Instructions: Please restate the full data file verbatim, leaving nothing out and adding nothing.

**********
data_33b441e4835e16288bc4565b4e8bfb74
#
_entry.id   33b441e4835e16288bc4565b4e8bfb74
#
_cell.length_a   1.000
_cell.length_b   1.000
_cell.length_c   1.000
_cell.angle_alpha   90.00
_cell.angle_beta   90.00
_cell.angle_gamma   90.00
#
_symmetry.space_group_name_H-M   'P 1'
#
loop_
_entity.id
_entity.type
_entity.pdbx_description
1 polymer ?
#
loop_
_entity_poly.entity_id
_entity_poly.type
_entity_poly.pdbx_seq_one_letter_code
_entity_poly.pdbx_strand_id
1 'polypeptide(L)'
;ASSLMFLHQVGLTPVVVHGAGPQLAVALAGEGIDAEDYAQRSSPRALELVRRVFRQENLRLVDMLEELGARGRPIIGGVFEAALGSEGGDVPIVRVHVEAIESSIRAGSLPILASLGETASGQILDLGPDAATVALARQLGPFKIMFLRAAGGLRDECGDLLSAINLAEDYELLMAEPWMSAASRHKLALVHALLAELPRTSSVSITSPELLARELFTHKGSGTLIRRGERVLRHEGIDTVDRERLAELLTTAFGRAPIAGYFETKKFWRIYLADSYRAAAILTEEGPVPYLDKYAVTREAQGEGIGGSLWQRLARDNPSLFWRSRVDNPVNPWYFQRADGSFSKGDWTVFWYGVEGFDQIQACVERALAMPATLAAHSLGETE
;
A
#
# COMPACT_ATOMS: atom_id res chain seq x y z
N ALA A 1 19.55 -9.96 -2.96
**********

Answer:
data_33b441e4835e16288bc4565b4e8bfb74
#
_entry.id   33b441e4835e16288bc4565b4e8bfb74
#
_cell.length_a   1.000
_cell.length_b   1.000
_cell.length_c   1.000
_cell.angle_alpha   90.00
_cell.angle_beta   90.00
_cell.angle_gamma   90.00
#
_symmetry.space_group_name_H-M   'P 1'
#
loop_
_entity.id
_entity.type
_entity.pdbx_description
1 polymer ?
#
loop_
_entity_poly.entity_id
_entity_poly.type
_entity_poly.pdbx_seq_one_letter_code
_entity_poly.pdbx_strand_id
1 'polypeptide(L)'
;ASSLMFLHQVGLTPVVVHGAGPQLAVALAGEGIDAEDYAQRSSPRALELVRRVFRQENLRLVDMLEELGARGRPIIGGVFEAALGSEGGDVPIVRVHVEAIESSIRAGSLPILASLGETASGQILDLGPDAATVALARQLGPFKIMFLRAAGGLRDECGDLLSAINLAEDYELLMAEPWMSAASRHKLALVHALLAELPRTSSVSITSPELLARELFTHKGSGTLIRRGERVLRHEGIDTVDRERLAELLTTAFGRAPIAGYFETKKFWRIYLADSYRAAAILTEEGPVPYLDKYAVTREAQGEGIGGSLWQRLARDNPSLFWRSRVDNPVNPWYFQRADGSFSKGDWTVFWYGVEGFDQIQACVERALAMPATLAAHSLGETE
;
A
#
# COMPACT_ATOMS: atom_id res chain seq x y z
N ALA A 1 19.55 -9.96 -2.96